Wednesday, February 22, 2012


I had "writers bloc" for a while and couldn't think of a single thing to blog about. But this morning, as I was encouraging a cast teammate and offering her suggestions on how to more economically produce her product............a brainstorm !!!

I was taking pictures to show her what could be done with a simple wooden ball cabinet pull, when voila !!! my subject matter was right before me.


This particular chair had five exact replicas. It was one in a set of six that paraded around our kitchen table when I was a child. Handmade by my Daddy (I guess I come by this inclination naturally!!). My dad was a school teacher. Wonderful profession for a dad. He was home early, had weekends off, all school holidays off and the whole summer. He had plenty of time to doodle on his hobbies. He made us lots of wonderful things. I'll share more about them in future blog posts.

My dad died when I was just 14 years old. I am the oldest of four. All my siblings were each a year younger than the the preceeding one. Just six months after this, we moved to another state, lugging all our earthly belongings - the chairs included. Moved again a year later - but the chairs came too.

My mom stayed in this final house until she died. Then followed the bittersweet distribution of our family heirlooms. With the blessing of my siblings, I inherited two of the chairs.

Of course, when were were actually using the chairs every day in our childhood home, they did not look funky. The looked like normal, everyday chairs. My dad was fond of decals and he plastered a "kitcheny looking" decal on the back splat of each chair.

When the chairs came to live at my house, I wanted them to have a place of honor. I wanted people to admire them. I set about to repurpose them.

At this point in time, there was a local arts movement - spear-headed by a local potter named Victoria MacKenzie-Childs. Her pottery was so whimsical, funky, and colorful, that she soon became a household name. Her wares were carried in posh giftshops all over the country. Even Neiman-Marcus carried MacKenzie-Childs work. There were TV shows featuring her and her home. Her production plant overlooking Cayuga Lake in upstate NY became a destination. Tours were offered, her work was for sale, you could get seconds, have lunch there, browse through the gardens......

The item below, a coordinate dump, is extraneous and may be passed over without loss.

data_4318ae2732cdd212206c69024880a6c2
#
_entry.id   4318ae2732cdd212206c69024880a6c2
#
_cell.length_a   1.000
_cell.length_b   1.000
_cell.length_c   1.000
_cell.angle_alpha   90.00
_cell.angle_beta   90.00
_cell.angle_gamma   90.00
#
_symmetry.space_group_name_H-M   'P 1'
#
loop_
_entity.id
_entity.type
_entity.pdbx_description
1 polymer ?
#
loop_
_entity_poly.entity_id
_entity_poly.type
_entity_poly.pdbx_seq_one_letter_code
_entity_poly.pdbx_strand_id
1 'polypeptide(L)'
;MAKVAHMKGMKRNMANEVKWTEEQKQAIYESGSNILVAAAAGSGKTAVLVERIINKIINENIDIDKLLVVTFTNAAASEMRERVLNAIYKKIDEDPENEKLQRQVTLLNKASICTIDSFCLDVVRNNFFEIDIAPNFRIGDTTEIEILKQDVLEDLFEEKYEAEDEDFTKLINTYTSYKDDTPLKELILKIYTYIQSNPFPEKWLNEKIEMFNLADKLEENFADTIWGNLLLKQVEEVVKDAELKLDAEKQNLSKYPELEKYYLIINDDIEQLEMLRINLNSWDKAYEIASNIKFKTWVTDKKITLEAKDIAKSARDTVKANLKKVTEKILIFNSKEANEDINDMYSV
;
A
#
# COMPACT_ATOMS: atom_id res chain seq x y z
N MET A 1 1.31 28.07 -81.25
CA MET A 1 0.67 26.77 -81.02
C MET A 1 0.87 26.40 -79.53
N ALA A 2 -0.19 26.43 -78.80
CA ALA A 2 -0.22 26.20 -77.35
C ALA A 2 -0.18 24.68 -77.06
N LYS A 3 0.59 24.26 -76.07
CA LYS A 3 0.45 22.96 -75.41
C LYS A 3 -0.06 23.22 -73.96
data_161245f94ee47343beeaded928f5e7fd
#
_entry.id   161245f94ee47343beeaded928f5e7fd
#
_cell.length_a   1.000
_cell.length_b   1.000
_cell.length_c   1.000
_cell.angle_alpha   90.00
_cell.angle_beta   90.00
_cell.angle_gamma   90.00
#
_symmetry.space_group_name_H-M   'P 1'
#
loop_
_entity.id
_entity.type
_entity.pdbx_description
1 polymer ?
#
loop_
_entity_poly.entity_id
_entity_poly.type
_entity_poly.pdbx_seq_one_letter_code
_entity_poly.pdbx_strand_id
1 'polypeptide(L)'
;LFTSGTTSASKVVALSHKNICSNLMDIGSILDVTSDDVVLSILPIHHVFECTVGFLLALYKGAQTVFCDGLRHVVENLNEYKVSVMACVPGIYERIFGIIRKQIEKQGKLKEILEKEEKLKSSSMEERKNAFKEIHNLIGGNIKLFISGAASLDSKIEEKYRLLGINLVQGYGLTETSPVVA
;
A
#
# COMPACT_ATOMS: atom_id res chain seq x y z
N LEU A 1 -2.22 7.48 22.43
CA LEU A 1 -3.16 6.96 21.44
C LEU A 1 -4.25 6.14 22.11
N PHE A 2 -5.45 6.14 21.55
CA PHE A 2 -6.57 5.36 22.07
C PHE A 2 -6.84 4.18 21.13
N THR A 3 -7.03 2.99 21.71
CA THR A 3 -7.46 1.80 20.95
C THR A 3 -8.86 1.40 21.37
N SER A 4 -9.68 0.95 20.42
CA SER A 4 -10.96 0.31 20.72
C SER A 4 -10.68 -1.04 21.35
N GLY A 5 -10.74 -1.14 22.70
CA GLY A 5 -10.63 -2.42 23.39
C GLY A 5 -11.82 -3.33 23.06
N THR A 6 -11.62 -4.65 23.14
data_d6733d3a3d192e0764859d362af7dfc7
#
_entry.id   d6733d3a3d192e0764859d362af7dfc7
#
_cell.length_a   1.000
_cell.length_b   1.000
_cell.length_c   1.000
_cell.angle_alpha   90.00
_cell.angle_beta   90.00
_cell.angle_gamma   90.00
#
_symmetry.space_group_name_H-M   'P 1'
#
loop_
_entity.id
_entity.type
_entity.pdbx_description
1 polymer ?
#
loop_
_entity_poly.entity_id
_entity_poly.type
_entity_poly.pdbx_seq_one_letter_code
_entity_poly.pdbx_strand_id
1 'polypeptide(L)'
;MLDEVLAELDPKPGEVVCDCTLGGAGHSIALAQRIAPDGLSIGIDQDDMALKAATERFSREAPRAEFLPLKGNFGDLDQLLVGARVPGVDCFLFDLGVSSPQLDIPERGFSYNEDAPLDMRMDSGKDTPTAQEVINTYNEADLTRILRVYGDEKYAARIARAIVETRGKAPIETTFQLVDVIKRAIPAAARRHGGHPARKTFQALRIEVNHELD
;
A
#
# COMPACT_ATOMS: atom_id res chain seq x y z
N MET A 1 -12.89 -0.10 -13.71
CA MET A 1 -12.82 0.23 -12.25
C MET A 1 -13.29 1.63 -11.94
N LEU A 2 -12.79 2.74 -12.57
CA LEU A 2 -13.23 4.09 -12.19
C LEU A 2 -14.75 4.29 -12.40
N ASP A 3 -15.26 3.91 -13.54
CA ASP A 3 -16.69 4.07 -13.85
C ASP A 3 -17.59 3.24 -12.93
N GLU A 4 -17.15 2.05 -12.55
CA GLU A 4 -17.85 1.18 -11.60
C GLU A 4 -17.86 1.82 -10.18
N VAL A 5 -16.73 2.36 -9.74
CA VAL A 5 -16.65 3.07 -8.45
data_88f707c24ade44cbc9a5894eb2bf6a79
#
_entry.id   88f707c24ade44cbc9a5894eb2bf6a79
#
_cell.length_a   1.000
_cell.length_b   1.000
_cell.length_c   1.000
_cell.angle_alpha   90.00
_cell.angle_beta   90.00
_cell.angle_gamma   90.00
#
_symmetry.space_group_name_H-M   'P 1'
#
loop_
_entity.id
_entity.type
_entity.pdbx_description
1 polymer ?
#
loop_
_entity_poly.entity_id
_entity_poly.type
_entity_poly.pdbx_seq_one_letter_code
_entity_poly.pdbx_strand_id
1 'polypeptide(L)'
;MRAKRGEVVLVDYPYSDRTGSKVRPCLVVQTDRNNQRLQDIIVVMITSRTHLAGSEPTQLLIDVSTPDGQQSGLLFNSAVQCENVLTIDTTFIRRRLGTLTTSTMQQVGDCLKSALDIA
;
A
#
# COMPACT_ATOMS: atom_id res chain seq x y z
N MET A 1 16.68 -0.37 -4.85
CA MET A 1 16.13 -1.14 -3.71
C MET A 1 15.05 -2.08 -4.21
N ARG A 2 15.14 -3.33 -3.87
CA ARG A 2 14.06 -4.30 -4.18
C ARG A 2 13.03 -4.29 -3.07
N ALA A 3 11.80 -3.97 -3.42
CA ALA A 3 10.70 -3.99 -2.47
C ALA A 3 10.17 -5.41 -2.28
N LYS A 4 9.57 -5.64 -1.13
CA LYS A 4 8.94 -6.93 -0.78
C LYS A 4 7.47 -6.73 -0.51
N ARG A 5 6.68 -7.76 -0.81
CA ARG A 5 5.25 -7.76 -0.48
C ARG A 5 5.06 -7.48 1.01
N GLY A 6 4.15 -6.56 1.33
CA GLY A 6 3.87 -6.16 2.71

I decided to embellish my chairs ala MacKenzie-Childs. What you see is a homage both to her style and to my Daddy.

If you have inherited a precious heirloom, give it a place of honor, make it the star of the show............

Monday, February 6, 2012

Dress A Girl Around the World

This past Saturday, February 4th, the women's ministry at my church had an old fashioned "quilting bee". Only we didn't make quilts, we made dresses for girls in impoverished nations. We brought sewing machines, ironing boards, irons, scissors, all kinds of notions and trims, etc. and we brought ourselves.

There were specific stations set up. Two tables of sewing machines, 3 ironing stations, 2 cutting tables, a doll making station, assembling of dress kits station.

A dress kit contained the two pieces for the front and back of the dress, elastic for the front and back gathering, seam binding for the arm holes and to tie at the shoulders, a pocket, and an embellishment or two. This was all color co-ordinated.

These kits were packaged in plastic bags for women to take home to put together. Of course, we also put together as many as we could on Saturday. All together we made 40plus dresses in sizes 3 to 12 and an ecology doll to put in each dress pocket.
(doll completely made from fabric and yarn scraps)

The rationale for a girl having a pretty dress in a third world nation is: she is then perceived to be well taken care of by her family (even though she may have no family). There are many, many children orphaned by the aids epidemic who are street waifs. Often the girls are transcripted into the sex trade and forced into prostitution in exchange for food and lodging. Even children who do have parents may live in ghettos made of cardboard boxes. A dress may enable a child to attend school. At the very least, it will lend her a little self respect.

The dresses are always hand delivered to the villages by missionaries. Two families from my church will be delivering dresses - one to Tanzania, Africa and the other with a Young Life mission to S. America. Dresses will be delivered by both of these families to the girls in the villages where they will be ministering.

If you're interested in learning a bit more about this ministry, Here's the link: